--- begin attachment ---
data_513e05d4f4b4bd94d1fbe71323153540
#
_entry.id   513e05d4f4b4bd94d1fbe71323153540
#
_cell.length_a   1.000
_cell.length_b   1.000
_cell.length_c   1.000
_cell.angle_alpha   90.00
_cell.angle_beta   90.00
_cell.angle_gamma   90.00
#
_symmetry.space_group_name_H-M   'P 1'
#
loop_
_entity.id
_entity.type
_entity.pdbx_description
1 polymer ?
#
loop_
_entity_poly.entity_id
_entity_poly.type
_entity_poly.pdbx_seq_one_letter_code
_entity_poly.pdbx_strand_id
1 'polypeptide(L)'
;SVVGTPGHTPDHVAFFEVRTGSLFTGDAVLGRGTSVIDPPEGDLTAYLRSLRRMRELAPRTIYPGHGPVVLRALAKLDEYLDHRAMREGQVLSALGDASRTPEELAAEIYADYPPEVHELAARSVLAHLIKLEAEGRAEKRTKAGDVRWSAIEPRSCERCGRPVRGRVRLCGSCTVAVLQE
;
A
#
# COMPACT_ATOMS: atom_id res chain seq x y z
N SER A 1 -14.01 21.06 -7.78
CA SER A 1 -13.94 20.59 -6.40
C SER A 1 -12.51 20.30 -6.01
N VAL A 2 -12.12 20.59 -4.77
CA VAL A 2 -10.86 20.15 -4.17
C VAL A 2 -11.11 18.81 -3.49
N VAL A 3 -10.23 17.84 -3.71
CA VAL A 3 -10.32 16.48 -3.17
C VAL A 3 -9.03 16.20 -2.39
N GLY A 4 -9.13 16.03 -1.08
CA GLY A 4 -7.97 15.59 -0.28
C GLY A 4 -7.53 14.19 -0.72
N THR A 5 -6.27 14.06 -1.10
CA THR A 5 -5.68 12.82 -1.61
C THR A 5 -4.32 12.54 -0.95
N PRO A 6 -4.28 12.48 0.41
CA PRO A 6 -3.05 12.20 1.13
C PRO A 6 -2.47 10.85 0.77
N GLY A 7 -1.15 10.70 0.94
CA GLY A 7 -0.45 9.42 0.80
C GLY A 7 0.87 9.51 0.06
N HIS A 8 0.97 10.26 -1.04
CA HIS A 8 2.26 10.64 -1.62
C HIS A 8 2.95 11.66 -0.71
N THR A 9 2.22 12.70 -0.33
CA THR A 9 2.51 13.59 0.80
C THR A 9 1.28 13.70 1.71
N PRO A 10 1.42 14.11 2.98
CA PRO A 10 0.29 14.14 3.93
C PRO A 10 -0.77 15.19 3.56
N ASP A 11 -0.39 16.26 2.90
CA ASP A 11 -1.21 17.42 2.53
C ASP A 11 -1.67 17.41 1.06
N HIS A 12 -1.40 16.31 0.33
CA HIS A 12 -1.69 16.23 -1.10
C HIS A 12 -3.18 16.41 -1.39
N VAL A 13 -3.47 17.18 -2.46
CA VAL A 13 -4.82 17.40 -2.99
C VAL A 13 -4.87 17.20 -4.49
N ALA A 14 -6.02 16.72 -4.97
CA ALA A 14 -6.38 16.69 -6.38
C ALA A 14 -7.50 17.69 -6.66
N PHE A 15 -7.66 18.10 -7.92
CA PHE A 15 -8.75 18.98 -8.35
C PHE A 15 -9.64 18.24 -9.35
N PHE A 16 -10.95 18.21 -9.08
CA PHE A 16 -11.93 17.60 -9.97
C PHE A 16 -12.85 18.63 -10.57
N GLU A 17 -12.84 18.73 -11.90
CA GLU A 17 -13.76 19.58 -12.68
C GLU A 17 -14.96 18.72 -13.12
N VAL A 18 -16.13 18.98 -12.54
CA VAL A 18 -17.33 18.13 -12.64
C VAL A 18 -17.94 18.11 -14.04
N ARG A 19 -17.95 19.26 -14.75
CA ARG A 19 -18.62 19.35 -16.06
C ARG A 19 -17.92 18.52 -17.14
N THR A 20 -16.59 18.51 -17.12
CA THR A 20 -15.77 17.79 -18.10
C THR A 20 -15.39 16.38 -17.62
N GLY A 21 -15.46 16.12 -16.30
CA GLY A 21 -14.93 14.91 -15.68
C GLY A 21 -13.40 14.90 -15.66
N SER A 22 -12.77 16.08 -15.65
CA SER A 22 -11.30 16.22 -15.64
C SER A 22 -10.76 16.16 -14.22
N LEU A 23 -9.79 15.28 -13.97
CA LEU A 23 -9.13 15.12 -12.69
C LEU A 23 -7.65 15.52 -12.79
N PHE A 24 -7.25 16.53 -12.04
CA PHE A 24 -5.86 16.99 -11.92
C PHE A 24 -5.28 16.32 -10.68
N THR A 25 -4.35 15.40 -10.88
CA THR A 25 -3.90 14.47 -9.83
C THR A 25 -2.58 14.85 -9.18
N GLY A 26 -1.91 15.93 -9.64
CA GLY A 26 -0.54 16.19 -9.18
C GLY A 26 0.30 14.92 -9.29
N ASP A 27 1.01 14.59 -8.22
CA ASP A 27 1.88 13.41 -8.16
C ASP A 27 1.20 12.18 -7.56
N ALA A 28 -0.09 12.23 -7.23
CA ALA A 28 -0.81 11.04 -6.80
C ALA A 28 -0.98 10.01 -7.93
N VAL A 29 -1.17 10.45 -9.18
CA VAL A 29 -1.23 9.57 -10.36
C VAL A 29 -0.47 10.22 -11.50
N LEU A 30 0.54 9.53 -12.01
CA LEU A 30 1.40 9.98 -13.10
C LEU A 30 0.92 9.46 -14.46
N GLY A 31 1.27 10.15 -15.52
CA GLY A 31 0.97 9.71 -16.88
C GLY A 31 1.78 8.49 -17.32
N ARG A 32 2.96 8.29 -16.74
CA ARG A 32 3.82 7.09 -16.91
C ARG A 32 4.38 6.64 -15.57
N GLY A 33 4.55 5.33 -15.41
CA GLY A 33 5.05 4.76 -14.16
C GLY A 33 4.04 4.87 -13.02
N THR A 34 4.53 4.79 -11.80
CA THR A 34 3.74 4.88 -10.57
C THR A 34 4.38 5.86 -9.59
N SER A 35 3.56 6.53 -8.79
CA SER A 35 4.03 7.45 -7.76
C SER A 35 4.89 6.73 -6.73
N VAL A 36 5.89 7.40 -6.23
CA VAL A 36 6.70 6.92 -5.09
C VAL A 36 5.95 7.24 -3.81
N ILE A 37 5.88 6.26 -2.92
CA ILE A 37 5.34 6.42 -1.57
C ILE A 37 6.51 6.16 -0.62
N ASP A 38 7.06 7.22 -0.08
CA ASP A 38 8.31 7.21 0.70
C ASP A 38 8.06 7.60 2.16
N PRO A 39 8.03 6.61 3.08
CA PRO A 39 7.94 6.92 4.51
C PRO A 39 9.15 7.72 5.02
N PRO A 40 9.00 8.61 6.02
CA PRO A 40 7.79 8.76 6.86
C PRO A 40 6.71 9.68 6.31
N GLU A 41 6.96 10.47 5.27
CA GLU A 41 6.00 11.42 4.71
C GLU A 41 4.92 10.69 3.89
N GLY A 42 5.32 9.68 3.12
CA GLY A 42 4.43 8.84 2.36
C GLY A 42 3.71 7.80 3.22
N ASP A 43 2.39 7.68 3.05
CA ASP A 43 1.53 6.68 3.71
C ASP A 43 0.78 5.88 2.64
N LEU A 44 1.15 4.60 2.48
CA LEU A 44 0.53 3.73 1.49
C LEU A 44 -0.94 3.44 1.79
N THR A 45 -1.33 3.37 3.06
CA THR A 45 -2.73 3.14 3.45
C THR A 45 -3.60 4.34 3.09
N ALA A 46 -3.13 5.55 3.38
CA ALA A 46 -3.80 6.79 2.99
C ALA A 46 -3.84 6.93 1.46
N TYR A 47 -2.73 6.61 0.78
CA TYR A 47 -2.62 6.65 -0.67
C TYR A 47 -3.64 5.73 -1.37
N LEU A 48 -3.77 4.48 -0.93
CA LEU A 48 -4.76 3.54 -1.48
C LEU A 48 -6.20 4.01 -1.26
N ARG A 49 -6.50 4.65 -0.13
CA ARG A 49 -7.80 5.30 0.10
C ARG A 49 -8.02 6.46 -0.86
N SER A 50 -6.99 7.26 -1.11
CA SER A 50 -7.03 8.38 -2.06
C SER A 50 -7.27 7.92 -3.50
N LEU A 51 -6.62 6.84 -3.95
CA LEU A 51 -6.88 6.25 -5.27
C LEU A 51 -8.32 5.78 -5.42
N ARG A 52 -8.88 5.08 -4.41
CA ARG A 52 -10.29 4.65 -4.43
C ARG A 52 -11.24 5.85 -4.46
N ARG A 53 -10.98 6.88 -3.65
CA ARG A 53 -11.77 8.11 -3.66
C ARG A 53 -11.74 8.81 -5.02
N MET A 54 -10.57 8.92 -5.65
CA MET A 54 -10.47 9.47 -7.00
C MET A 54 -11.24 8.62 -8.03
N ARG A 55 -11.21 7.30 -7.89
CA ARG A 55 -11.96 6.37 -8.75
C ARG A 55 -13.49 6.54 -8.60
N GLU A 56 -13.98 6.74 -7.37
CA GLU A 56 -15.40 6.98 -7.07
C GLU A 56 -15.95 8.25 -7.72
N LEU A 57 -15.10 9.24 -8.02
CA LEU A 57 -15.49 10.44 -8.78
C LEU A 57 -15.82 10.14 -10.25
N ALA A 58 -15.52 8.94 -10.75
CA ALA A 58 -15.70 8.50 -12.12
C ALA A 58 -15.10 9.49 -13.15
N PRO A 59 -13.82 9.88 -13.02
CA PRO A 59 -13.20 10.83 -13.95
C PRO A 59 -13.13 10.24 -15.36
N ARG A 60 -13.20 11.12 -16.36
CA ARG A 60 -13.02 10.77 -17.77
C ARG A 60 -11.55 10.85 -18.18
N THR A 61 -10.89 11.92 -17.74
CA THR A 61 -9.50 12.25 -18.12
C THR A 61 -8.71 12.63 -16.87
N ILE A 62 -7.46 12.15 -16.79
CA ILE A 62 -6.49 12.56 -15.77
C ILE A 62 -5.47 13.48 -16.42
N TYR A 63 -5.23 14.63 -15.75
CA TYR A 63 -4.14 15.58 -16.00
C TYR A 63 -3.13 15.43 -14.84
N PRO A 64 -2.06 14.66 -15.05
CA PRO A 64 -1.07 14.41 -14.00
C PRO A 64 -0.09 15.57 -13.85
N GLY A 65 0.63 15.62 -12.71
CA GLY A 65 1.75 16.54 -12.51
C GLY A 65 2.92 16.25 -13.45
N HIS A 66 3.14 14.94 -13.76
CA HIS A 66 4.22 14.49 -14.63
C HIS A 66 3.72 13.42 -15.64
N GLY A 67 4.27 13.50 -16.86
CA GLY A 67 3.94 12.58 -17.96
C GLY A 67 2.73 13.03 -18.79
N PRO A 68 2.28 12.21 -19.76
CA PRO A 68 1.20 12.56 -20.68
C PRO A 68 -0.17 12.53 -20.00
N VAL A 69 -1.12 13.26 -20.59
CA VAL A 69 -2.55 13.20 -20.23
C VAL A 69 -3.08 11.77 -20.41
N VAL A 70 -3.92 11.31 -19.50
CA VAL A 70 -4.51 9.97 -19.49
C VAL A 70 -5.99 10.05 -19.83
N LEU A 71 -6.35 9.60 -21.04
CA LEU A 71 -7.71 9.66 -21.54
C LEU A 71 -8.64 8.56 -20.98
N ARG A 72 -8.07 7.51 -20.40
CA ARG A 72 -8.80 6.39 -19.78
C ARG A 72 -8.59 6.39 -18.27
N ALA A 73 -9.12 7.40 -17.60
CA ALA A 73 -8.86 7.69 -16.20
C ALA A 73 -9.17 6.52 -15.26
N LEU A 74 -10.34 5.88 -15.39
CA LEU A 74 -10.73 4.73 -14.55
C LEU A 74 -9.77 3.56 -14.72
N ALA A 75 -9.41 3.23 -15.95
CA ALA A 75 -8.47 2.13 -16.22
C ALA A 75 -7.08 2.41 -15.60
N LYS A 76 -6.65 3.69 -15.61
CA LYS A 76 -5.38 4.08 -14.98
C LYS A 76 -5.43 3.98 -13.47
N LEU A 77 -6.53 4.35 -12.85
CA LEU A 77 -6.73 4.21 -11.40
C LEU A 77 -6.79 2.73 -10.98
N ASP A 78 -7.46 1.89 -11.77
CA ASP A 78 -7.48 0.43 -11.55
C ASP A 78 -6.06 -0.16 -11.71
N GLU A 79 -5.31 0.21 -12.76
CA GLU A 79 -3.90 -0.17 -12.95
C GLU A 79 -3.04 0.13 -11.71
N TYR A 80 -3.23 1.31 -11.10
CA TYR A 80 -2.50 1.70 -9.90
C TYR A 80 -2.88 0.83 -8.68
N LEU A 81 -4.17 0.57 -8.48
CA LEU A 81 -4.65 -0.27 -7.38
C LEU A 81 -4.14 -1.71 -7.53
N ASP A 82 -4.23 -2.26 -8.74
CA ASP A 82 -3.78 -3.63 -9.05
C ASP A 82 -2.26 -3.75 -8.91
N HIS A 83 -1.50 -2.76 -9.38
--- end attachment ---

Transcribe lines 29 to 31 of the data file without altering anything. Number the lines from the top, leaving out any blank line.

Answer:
#
# COMPACT_ATOMS: atom_id res chain seq x y z
N SER A 1 -14.01 21.06 -7.78